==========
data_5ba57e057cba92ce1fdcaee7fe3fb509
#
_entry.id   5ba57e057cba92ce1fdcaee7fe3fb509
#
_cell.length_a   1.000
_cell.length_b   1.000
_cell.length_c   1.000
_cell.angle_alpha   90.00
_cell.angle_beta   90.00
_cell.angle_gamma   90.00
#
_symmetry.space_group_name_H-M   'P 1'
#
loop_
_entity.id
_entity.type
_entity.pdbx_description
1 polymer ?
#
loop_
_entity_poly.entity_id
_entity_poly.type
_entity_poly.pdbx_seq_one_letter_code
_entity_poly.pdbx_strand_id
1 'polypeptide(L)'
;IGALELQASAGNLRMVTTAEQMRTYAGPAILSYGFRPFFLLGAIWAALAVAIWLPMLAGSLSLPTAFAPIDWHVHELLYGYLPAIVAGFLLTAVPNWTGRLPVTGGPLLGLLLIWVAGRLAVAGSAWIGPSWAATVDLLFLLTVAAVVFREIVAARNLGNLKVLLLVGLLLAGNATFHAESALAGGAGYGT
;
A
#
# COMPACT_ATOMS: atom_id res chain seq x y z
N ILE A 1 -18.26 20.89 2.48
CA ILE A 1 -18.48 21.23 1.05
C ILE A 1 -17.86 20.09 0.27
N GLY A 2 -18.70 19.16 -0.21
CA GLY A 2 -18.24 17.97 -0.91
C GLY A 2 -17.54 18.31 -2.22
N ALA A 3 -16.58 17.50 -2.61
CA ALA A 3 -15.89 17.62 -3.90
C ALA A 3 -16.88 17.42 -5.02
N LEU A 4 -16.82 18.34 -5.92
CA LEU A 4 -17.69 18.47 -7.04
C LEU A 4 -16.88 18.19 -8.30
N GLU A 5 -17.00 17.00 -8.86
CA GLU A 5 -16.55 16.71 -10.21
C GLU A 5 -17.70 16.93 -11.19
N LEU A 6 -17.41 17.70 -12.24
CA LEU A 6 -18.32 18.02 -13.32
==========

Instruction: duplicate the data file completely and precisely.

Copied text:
data_5ba57e057cba92ce1fdcaee7fe3fb509
#
_entry.id   5ba57e057cba92ce1fdcaee7fe3fb509
#
_cell.length_a   1.000
_cell.length_b   1.000
_cell.length_c   1.000
_cell.angle_alpha   90.00
_cell.angle_beta   90.00
_cell.angle_gamma   90.00
#
_symmetry.space_group_name_H-M   'P 1'
#
loop_
_entity.id
_entity.type
_entity.pdbx_description
1 polymer ?
#
loop_
_entity_poly.entity_id
_entity_poly.type
_entity_poly.pdbx_seq_one_letter_code
_entity_poly.pdbx_strand_id
1 'polypeptide(L)'
;IGALELQASAGNLRMVTTAEQMRTYAGPAILSYGFRPFFLLGAIWAALAVAIWLPMLAGSLSLPTAFAPIDWHVHELLYGYLPAIVAGFLLTAVPNWTGRLPVTGGPLLGLLLIWVAGRLAVAGSAWIGPSWAATVDLLFLLTVAAVVFREIVAARNLGNLKVLLLVGLLLAGNATFHAESALAGGAGYGT
;
A
#
# COMPACT_ATOMS: atom_id res chain seq x y z
N ILE A 1 -18.26 20.89 2.48
CA ILE A 1 -18.48 21.23 1.05
C ILE A 1 -17.86 20.09 0.27
N GLY A 2 -18.70 19.16 -0.21
CA GLY A 2 -18.24 17.97 -0.91
C GLY A 2 -17.54 18.31 -2.22
N ALA A 3 -16.58 17.50 -2.61
CA ALA A 3 -15.89 17.62 -3.90
C ALA A 3 -16.88 17.42 -5.02
N LEU A 4 -16.82 18.34 -5.92
CA LEU A 4 -17.69 18.47 -7.04
C LEU A 4 -16.88 18.19 -8.30
N GLU A 5 -17.00 17.00 -8.86
CA GLU A 5 -16.55 16.71 -10.21
C GLU A 5 -17.70 16.93 -11.19
N LEU A 6 -17.41 17.70 -12.24
CA LEU A 6 -18.32 18.02 -13.32